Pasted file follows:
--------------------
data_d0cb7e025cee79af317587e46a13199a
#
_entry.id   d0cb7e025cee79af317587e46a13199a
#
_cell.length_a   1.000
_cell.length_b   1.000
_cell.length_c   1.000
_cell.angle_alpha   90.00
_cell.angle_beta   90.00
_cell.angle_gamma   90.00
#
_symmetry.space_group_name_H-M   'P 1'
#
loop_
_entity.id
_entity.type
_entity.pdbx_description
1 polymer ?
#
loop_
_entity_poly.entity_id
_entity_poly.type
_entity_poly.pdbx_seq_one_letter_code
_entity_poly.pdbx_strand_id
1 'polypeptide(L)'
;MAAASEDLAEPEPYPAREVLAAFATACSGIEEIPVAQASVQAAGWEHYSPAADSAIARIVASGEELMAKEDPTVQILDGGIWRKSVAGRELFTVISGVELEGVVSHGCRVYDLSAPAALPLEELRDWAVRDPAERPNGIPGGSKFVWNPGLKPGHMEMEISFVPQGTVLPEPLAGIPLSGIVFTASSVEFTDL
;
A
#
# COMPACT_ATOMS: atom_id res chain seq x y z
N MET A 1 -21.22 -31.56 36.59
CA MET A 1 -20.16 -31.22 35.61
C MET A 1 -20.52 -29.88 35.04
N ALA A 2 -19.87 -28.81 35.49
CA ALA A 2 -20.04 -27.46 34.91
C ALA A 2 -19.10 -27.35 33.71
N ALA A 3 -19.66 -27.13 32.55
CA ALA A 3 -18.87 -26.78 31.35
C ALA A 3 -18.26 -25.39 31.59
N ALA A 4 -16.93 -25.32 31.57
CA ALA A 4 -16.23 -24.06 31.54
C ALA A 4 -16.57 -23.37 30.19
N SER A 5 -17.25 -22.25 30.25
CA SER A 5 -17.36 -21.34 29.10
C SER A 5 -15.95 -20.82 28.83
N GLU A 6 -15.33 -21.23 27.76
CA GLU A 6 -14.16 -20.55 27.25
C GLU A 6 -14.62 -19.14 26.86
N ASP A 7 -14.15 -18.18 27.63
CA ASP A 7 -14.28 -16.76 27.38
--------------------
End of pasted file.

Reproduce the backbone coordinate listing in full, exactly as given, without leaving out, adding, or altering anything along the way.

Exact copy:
data_d0cb7e025cee79af317587e46a13199a
#
_entry.id   d0cb7e025cee79af317587e46a13199a
#
_cell.length_a   1.000
_cell.length_b   1.000
_cell.length_c   1.000
_cell.angle_alpha   90.00
_cell.angle_beta   90.00
_cell.angle_gamma   90.00
#
_symmetry.space_group_name_H-M   'P 1'
#
loop_
_entity.id
_entity.type
_entity.pdbx_description
1 polymer ?
#
loop_
_entity_poly.entity_id
_entity_poly.type
_entity_poly.pdbx_seq_one_letter_code
_entity_poly.pdbx_strand_id
1 'polypeptide(L)'
;MAAASEDLAEPEPYPAREVLAAFATACSGIEEIPVAQASVQAAGWEHYSPAADSAIARIVASGEELMAKEDPTVQILDGGIWRKSVAGRELFTVISGVELEGVVSHGCRVYDLSAPAALPLEELRDWAVRDPAERPNGIPGGSKFVWNPGLKPGHMEMEISFVPQGTVLPEPLAGIPLSGIVFTASSVEFTDL
;
A
#
# COMPACT_ATOMS: atom_id res chain seq x y z
N MET A 1 -21.22 -31.56 36.59
CA MET A 1 -20.16 -31.22 35.61
C MET A 1 -20.52 -29.88 35.04
N ALA A 2 -19.87 -28.81 35.49
CA ALA A 2 -20.04 -27.46 34.91
C ALA A 2 -19.10 -27.35 33.71
N ALA A 3 -19.66 -27.13 32.55
CA ALA A 3 -18.87 -26.78 31.35
C ALA A 3 -18.26 -25.39 31.59
N ALA A 4 -16.93 -25.32 31.57
CA ALA A 4 -16.23 -24.06 31.54
C ALA A 4 -16.57 -23.37 30.19
N SER A 5 -17.25 -22.25 30.25
CA SER A 5 -17.36 -21.34 29.10
C SER A 5 -15.95 -20.82 28.83
N GLU A 6 -15.33 -21.23 27.76
CA GLU A 6 -14.16 -20.55 27.25
C GLU A 6 -14.62 -19.14 26.86
N ASP A 7 -14.15 -18.18 27.63
CA ASP A 7 -14.28 -16.76 27.38